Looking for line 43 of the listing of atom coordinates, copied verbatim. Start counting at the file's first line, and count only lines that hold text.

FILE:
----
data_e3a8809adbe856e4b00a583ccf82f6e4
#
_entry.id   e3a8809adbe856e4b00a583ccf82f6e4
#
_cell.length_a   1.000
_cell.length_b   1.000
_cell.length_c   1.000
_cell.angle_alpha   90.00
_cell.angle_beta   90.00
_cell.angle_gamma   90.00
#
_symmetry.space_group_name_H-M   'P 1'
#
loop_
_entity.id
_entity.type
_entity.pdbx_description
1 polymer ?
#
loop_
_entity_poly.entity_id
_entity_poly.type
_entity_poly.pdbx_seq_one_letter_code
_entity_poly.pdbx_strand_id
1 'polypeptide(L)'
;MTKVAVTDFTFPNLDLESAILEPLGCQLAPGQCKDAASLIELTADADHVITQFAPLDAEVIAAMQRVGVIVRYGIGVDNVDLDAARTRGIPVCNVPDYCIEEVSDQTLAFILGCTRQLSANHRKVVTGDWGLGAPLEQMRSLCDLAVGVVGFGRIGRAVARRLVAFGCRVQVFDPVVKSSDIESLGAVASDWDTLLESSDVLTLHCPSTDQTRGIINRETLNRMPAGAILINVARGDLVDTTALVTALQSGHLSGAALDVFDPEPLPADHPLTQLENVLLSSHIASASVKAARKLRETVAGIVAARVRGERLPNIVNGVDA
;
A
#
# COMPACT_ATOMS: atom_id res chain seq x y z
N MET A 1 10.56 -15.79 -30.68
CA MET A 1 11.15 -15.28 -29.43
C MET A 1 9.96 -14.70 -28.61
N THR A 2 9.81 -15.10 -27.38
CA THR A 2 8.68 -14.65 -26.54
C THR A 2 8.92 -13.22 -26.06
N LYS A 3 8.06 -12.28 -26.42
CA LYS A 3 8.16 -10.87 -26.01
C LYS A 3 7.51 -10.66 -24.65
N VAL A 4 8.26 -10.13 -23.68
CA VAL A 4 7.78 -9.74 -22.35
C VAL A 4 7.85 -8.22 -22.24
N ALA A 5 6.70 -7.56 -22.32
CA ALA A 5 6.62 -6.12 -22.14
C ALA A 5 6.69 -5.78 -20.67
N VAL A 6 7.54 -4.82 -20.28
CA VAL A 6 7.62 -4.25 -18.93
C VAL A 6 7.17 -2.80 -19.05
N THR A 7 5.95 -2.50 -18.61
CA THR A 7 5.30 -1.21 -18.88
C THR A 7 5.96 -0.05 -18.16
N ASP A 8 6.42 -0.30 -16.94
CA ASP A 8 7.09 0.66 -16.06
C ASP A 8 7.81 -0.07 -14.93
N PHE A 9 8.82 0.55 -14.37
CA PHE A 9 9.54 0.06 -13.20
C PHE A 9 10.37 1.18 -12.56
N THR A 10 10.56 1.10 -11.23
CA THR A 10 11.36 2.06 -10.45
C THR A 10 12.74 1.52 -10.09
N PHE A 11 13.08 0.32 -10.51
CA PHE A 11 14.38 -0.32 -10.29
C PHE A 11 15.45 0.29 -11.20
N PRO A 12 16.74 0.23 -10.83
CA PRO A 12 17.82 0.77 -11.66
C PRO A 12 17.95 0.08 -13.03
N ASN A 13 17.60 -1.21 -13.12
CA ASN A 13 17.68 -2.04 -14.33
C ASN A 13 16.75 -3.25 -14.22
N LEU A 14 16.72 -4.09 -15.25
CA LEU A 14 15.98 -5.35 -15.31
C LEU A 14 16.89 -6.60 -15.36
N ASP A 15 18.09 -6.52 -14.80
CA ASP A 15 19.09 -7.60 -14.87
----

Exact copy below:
N ALA A 5 6.70 -7.56 -22.32